To ensure stability, Ford and Cannatella (1993) defined the node-based name Pipidae to be the most recent common ancestor of living pipids (Xenopus, Silurana, Hymenochirus, Pseudhymenochirus, and Pipa) and all of its descendants. Taxa considered to be fossil "pipids" (†Thoraciliacus, †Cordicephalus, †Saltenia, †Shomronella, and †Eoxenopoides) are assigned only to the level of Pipimorpha.
Báez, A. M. 1981. Redescription and relationships of Saltenia ibanezi, a Late Cretaceous pipid frog from northwestern Argentina. Ameghiniana 18(3-4):127-154.
Cannatella, D. C., and R. O. de Sa. 1993. Xenopus laevis as a model organism. Syst. Biol. 42(4):476-507.
Cannatella, D. C., and L. Trueb. 1988a. Evolution of pipoid frogs: Intergeneric relationships of the aquatic frog family Pipidae (Anura). Zool. J. Linn. Soc. 94:1-38.
Cannatella, D. C., and L. Trueb. 1988b. Evolution of pipoid frogs: morphology and phylogenetic relationships of Pseudhymenochirus. J. Herpetol. 22:439-456.
de Sá, R. O., and D. M. Hillis. 1990. Phylogenetic relationships of the pipid frogs Xenopus and Silurana: an integration of ribosomal DNA and morphology. Mol. Biol. Evol. 7(4):365-376.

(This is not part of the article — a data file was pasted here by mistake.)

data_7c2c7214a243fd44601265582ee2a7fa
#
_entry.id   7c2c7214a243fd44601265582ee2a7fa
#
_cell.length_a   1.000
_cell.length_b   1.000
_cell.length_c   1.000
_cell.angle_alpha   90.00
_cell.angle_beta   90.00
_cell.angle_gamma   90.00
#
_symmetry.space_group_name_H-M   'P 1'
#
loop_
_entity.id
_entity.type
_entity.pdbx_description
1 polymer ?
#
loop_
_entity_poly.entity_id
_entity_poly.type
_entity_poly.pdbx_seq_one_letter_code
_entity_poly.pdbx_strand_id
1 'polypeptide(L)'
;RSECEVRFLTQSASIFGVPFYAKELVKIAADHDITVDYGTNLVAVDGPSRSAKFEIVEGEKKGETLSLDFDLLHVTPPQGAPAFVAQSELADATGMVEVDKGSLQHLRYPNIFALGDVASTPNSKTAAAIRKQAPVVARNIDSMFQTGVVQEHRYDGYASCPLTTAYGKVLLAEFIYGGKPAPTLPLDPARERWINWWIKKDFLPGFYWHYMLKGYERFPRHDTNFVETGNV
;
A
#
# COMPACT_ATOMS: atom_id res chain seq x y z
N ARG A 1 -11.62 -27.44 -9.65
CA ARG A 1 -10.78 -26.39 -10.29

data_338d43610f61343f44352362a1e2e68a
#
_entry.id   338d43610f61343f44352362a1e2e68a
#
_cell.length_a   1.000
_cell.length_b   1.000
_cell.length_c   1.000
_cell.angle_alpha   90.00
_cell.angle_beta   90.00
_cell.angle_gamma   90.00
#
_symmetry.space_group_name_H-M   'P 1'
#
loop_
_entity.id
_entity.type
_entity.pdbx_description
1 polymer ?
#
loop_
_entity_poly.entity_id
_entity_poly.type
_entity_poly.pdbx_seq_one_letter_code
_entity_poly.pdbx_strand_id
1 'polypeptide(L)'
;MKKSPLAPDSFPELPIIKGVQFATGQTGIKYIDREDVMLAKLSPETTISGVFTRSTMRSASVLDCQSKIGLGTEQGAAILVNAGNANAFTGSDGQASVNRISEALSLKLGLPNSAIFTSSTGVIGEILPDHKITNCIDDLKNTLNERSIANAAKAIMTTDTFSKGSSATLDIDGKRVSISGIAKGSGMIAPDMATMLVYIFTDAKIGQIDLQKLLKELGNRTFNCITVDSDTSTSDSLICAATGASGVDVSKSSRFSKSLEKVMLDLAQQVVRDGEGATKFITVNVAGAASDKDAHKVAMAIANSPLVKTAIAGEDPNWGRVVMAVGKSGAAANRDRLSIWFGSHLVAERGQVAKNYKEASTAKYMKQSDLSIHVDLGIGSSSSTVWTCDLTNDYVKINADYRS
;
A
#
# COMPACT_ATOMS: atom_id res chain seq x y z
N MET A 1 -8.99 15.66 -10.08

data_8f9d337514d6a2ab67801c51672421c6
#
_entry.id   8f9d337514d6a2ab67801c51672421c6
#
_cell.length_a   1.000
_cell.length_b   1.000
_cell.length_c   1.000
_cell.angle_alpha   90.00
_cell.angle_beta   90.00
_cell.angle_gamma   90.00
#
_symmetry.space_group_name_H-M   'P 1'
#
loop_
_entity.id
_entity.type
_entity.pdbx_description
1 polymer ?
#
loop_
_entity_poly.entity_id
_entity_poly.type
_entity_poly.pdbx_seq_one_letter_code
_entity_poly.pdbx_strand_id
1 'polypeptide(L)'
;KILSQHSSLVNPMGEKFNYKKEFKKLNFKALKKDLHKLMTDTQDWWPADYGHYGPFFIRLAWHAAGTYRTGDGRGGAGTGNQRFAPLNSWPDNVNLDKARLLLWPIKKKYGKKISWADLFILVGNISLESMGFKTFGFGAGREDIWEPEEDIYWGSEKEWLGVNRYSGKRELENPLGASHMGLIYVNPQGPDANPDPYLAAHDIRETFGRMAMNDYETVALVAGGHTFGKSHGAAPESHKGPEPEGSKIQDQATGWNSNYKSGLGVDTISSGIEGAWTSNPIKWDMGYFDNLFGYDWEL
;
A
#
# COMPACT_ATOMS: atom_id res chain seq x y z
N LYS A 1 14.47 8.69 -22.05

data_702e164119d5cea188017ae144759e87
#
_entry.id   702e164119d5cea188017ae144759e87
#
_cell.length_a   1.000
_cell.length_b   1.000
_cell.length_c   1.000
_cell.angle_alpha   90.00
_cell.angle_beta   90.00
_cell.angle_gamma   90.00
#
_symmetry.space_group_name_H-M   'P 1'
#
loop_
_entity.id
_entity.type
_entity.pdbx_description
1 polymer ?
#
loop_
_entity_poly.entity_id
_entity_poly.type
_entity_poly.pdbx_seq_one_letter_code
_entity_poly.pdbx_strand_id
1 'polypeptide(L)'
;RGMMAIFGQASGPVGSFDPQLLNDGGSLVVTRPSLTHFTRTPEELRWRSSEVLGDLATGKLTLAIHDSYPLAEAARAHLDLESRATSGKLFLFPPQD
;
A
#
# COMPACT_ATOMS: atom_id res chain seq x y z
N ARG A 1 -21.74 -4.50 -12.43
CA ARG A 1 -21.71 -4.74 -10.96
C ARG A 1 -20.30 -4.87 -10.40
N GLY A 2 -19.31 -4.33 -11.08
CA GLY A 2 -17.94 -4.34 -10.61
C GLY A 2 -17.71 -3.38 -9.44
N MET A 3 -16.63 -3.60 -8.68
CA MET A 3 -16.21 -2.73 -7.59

Ford, L. S., and D. C. Cannatella. 1993. The major clades of frogs. Herp. Monogr. 7:94-117.
Spinar, Z. V. 1972. Tertiary frogs from central Europe. W. Junk, The Hague.
University of Texas, Austin, Texas, USA
Correspondence regarding this page should be directed to David Cannatella at
Page copyright © 1995 David Cannatella
Page: Tree of Life Pipidae. Tongueless Frogs, Aglossa. Authored by David Cannatella. The TEXT of this page is licensed under the Creative Commons Attribution License - Version 3.0. Note that images and other media featured on this page are each governed by their own license, and they may or may not be available for reuse. Click on an image or a media link to access the media data window, which provides the relevant licensing information. For the general terms and conditions of ToL material reuse and redistribution, please see the Tree of Life Copyright Policies.
Citing this page:
Cannatella, David. 1995. Pipidae. Tongueless Frogs, Aglossa. Version 01 January 1995 (under construction). http://tolweb.org/Pipidae/16986/1995.01.01 in The Tree of Life Web Project, http://tolweb.org/